I remember as a child when all my friends entered the phase of
wanting to be airline pilots when they grew up. I was right there
alongside them. We had our cast steel models of Boeing 707s
(from back in the day when the airlines gave them out to kids for
free) and tremendously enjoyed running around waving them in the
air and making Vroooom noises. But I veered off a bit
after my parents wangled a tour of the control tower at the
airport. The ground controllers in the top glass-enclosed
floor were pretty cool, but then seeing the air traffic controllers
in front of their scopes, ordering unseen and unknown pilots to
turn their multi-million dollar machines this way and that: I was
hooked. The others eventually
went their separate ways, none of them turning out to be a pilot.
I think the closest any of them came was Carlos Fuentes, who's a
travel agent now; he does fly a lot. But my course was set, and
led me to college and then the Navy, where I was inducted into the
secret society of ATC.
After initial training, I spent 12 months sitting next to a
succession of veterans
before I talked my first Herc to a safe landing at
Montauk AFB, and then it was mostly smooth sailing from there.
I got myself into a couple of situations during my seven
years in the Navy, and had two actual deals — one
of which was on 9/11, and there were several
around the country that day — about average, I think.
But I'm not the type to go career, and after my discharge
I settled in Santa Barbara. I was ready
for a small town and a small airport, or so I thought. But after two
years working at SBA, and not having found anything to tie me down,
I jumped at the chance when I heard of an opening at TRACON in
That move to Phoenix was the best thing I ever did in my life. Of
course it didn't seem so when they had more than 20 planes stacked
for landing due to a closed runway — a Cessna Citation had
gotten in the way of a taxiing A320 — and we
were a good hour late getting on the ground. I was fuming with the rest
of the passengers while we waited, and thankful that my profession
hadn't come up as a topic during in-flight chitchat; for some
unfathomable reason, passengers blame ATC for these things. In the
terminal, I decided I'd hang out in the bar for a while, since
there was no one to meet me and I had no place I needed to be, and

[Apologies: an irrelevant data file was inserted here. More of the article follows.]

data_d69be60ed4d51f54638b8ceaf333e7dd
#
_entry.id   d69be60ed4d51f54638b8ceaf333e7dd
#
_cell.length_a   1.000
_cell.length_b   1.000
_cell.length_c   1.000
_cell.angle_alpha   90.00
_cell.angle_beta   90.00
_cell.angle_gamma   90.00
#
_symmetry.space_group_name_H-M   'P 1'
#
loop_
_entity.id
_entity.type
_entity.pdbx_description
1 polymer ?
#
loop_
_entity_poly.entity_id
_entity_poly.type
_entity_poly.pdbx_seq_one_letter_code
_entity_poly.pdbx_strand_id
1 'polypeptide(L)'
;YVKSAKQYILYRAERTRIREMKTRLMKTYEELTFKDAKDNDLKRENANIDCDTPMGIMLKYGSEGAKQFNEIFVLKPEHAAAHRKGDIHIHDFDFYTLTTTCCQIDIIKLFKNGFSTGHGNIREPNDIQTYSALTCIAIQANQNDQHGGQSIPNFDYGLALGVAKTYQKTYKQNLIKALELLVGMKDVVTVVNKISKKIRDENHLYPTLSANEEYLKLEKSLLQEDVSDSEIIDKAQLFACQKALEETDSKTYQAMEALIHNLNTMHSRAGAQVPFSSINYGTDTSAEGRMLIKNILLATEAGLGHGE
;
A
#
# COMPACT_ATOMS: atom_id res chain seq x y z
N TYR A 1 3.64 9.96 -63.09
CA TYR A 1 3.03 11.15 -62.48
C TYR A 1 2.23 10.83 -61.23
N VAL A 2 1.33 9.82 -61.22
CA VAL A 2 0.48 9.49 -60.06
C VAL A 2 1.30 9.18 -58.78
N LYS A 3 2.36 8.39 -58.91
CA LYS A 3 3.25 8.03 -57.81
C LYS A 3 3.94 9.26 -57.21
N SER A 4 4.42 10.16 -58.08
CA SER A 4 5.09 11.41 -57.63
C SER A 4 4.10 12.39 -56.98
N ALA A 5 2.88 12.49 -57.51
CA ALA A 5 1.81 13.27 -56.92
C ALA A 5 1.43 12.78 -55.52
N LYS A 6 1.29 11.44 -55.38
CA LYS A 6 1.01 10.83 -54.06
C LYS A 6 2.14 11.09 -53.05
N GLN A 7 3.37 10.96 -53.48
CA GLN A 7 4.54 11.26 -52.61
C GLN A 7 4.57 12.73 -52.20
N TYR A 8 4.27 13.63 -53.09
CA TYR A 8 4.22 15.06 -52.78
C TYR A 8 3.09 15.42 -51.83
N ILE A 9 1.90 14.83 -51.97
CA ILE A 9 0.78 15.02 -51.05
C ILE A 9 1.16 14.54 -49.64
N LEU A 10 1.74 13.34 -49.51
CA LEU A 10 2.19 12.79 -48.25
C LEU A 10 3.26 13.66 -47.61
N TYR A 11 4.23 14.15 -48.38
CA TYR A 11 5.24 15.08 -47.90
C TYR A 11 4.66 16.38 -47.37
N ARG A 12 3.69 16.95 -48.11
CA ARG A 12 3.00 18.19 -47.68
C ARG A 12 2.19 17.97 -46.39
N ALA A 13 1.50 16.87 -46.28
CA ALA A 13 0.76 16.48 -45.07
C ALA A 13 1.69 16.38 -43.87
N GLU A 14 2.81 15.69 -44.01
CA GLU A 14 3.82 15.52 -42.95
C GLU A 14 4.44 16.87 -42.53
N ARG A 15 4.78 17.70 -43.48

I could use a cooling off period. And there she was, tending bar.
Pretty, to be sure, though perhaps
not so much so as to turn my
head if we passed each other on the sidewalk. Perhaps something in
her voice had triggered something in me, though she hadn't yet
come to my end of the bar and her words with the other customers
were not overly loud. Oh, who knows what causes these things,
anyway? For all I know, the considerate way she wiped the bar
before setting the customer's drink before him was what caught
my attention. All I know is, when she made her way down to me
and asked what I'd like, I made no attempt to conceal my attraction.
The fact that the whiskey sour she brought me was the best I
ever had not only helped erase the last vestiges of the
foul mood I'd been in, but also provided a starting point
for conversation. A conversation so pleasant, even with the
punctuation of her attending to other customers, that it caused
me to have a second and third drink after the first one I'd
intended; I was still there at one o'clock in the morning when
she got off work, and she insisted on taking me to a nice motel
well away from the airport's interchangeable sleeping machines.
I had a week before I started at TRACON. All my belongings had
been shipped ahead and were in a warehouse somewhere. I wasn't
really picky, but I figured I'd take a few days looking around
for a nice apartment. Monica had the next two days off and suggested
that she take me around to a couple of places, and show me the
city at the same time. It sounded good to me. I thanked her and
she said she'd be by at about noon, and we could get started.
"Oh, one thing: just because I work in an airport doesn't
mean I only go out with other people who work in aviation. And
I'm not impressed by, for example, pilots who pepper their